The Subject Line Tells All

Lynda Starr

According to market research firm The Radicati Group, a business person sent and received, on average, 112 emails a day, in 2015, and this trend is expected to grow to 129 emails a day by 2019.  Moreover, while technologies such as social networking, instant messaging (IM), mobile IM, and others are taking hold, email remains the most pervasive and ubiquitous form of communication in the business world.

How can we give our email messages a chance to rise above the growing tide of emails? The short answer, to paraphrase The Shoop Shoop Song; it’s in the Subject Line. This blog will offer tips on how to write subject lines that will increase the open rate of your emails.


The subject line is the most important part of your email; consequently, it should be given the respect it deserves. Write the subject line first to highlight the main objective of the email while piquing interest.  Keep in mind your audience and what you can do for them.   A typical subject line should be roughly eight-to-ten words with the most important words first. As people use mobile devices with small screens to read email, they may only see the beginning if words are cut off.  With under-10 words to use, each one is critically important and should not be wasted.   It is useful to guide the reader with words such as FYI, Response required, Due August 15, etc. Avoid any words that the email service would pick up as SPAM such as BUY NOW, FREE, or ACT NOW and moreover, do not use all capital letters.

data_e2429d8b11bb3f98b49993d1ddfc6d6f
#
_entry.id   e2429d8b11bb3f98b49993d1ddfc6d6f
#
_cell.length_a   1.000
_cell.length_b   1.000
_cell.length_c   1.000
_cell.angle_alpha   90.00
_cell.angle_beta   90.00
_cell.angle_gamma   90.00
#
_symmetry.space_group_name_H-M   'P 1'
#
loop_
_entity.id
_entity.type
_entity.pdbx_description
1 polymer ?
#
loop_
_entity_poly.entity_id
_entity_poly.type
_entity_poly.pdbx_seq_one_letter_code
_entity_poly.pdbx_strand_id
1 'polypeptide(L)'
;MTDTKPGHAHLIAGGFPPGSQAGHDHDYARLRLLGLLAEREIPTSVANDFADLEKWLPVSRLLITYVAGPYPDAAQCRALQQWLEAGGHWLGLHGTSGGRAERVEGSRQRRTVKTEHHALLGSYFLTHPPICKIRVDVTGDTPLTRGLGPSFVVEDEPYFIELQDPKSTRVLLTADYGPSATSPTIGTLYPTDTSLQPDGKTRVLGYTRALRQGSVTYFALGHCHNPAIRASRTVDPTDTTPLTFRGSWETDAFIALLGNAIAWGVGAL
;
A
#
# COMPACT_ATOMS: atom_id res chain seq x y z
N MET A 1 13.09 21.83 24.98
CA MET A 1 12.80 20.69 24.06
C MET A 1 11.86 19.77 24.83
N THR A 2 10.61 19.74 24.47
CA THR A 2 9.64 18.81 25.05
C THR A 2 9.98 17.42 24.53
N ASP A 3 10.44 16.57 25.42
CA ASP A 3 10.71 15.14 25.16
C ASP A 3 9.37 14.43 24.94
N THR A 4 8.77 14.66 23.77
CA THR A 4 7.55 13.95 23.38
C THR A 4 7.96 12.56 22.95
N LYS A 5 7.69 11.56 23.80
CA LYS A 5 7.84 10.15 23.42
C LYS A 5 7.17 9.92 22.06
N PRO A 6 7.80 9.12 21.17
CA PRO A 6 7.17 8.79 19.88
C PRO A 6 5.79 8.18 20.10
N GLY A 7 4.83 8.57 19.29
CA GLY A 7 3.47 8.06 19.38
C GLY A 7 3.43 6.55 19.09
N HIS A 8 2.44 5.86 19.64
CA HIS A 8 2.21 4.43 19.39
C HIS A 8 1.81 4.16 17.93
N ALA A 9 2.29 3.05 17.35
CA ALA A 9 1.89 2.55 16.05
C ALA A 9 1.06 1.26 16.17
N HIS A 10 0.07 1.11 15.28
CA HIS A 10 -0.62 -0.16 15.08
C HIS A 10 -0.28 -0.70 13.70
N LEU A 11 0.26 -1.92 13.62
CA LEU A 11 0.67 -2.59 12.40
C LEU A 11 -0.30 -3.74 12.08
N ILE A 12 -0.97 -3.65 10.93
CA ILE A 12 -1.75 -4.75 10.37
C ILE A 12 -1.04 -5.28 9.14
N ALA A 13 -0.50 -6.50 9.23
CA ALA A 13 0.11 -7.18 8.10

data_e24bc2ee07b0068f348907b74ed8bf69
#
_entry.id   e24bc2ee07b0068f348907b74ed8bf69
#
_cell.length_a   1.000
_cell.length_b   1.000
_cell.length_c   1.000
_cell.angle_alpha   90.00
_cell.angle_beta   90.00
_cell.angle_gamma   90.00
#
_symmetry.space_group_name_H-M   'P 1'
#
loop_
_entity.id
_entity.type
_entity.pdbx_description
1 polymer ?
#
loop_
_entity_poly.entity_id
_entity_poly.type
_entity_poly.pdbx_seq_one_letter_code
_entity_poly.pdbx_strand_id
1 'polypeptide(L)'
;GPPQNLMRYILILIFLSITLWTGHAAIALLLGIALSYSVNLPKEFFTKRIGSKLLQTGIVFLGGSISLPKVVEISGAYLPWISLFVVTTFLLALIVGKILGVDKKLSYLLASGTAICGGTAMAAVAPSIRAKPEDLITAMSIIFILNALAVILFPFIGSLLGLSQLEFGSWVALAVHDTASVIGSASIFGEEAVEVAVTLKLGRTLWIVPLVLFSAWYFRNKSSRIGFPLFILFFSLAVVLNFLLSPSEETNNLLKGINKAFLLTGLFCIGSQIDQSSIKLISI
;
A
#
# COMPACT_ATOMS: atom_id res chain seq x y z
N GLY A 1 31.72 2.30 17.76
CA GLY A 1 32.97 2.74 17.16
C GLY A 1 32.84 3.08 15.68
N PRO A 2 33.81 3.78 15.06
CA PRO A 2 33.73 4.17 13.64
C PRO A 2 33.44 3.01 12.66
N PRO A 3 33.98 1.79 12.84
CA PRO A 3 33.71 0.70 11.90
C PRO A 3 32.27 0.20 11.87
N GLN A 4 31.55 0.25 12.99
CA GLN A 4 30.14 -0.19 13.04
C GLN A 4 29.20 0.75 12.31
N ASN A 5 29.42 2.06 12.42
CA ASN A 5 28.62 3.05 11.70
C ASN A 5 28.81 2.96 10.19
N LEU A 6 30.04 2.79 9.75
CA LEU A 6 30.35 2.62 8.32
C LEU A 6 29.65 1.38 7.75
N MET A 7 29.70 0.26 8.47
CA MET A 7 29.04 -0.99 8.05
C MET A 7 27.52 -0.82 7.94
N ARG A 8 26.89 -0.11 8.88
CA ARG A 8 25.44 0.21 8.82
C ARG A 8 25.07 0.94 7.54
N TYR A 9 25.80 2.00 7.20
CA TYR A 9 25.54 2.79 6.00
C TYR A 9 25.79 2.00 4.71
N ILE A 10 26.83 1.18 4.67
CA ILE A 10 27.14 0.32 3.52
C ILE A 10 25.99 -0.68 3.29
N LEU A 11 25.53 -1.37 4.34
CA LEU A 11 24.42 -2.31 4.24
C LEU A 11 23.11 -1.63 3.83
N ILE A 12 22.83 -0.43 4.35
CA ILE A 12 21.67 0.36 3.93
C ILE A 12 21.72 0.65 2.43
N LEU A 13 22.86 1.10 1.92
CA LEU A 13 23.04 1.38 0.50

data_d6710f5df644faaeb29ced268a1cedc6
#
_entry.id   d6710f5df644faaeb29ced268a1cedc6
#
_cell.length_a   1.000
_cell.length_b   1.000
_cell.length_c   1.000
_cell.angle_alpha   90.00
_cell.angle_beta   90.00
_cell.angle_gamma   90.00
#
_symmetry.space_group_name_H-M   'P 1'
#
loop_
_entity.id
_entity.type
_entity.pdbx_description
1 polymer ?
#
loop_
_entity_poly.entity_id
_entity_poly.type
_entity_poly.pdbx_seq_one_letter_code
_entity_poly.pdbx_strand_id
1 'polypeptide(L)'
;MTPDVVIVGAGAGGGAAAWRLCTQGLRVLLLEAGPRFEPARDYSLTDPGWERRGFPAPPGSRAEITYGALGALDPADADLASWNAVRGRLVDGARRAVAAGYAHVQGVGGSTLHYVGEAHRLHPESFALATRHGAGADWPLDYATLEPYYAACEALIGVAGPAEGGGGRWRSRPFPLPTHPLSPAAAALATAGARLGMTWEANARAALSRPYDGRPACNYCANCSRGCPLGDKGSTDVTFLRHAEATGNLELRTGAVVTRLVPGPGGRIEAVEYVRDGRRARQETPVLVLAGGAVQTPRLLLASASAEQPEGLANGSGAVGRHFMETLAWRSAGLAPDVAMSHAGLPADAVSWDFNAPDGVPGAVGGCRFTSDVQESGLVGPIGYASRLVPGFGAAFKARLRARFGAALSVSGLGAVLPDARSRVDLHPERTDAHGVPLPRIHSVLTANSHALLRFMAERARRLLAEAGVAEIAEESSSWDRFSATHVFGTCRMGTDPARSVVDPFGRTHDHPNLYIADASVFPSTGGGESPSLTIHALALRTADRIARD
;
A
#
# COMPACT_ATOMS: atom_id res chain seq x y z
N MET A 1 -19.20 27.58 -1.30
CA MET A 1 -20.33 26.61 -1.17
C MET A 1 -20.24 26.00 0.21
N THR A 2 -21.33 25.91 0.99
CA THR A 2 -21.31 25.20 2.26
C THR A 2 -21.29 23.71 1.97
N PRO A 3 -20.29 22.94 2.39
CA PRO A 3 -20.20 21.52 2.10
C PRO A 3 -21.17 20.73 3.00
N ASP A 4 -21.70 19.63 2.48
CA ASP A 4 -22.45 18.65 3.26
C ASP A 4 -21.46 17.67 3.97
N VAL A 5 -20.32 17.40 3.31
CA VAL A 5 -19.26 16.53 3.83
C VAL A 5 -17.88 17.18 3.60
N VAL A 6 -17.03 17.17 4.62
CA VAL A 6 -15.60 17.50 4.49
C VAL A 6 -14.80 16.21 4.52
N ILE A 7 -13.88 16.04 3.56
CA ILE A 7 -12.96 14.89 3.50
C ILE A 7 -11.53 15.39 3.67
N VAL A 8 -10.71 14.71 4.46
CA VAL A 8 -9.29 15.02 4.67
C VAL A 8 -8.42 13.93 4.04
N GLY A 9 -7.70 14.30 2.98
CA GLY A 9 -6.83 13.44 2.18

Some appropriate email subject lines include:

  • Need your report feedback for 9/8 meeting (Action-oriented)
  • Register Now: Best Datacenter Webinar (Action-oriented)
  • Sales Directors: Need Your Reports for Monday (Action-oriented)
  • Ready for some Fun?—Annual BBQ August 23 (Action-oriented)
  • Application Delivery and Security Webinar:  Early Registration ends 9/30
  • You’re Invited: Company Anniversary Party
  • 2Q expense reports due Aug 31 (Action-oriented)

It is useful to test the subject line with a subset of the full recipient list if doing a large email blast.  Take two of your possible subject lines and your email message and send half the test group one and half, the other.  Keep track of the number sent to each and the response and open rates for each one.

On a related topic, you may want to change your email “from” name based on the email. Internal emails can use your first name and last name while emails sent in email blast or as part of a warm or cold “call,” should include your company name and may not need your name at all, depending on how recognizable your name is to the recipients.

Writing a good subject line is a balancing act. On the one hand, you need to be concise and leave out unnecessary words; on the other hand, you need to avoid being vague so that the reader can quickly identify why the email would be of interest.

With time, practice and evaluation of results, everyone can become a great subject line writer, which leads to better open and response rates.

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